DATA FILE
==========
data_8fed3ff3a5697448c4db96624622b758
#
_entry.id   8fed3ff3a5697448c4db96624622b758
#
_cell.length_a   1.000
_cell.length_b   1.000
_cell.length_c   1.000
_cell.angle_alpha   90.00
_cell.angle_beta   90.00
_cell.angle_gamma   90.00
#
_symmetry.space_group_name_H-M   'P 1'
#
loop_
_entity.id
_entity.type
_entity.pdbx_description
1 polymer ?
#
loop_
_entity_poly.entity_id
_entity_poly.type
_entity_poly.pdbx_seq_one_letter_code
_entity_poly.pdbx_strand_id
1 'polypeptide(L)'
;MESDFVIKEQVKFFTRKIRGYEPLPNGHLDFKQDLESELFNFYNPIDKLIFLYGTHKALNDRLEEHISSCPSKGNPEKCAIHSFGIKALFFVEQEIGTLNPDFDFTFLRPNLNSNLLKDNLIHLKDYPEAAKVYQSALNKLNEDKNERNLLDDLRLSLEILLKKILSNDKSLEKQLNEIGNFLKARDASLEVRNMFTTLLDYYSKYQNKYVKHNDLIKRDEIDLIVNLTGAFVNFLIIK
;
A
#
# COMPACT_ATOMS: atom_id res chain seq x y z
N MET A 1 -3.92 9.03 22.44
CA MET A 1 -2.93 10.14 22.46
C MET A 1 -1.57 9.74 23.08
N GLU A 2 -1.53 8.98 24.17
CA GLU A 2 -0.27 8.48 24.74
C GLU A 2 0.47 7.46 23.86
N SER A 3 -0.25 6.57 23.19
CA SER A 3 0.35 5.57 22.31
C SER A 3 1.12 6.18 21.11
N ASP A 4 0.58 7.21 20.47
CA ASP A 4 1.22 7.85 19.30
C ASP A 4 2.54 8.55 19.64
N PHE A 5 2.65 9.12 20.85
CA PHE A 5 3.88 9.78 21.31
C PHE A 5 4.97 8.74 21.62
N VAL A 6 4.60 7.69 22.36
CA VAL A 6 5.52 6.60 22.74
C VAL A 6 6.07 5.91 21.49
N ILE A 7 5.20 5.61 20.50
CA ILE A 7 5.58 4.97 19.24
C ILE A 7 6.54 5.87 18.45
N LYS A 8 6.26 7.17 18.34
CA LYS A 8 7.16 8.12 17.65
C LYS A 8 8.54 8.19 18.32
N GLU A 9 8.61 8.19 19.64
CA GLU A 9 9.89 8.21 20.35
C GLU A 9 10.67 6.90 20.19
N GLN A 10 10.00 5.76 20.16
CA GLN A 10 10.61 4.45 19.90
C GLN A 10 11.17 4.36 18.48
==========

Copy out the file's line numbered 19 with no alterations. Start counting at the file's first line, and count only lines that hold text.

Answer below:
#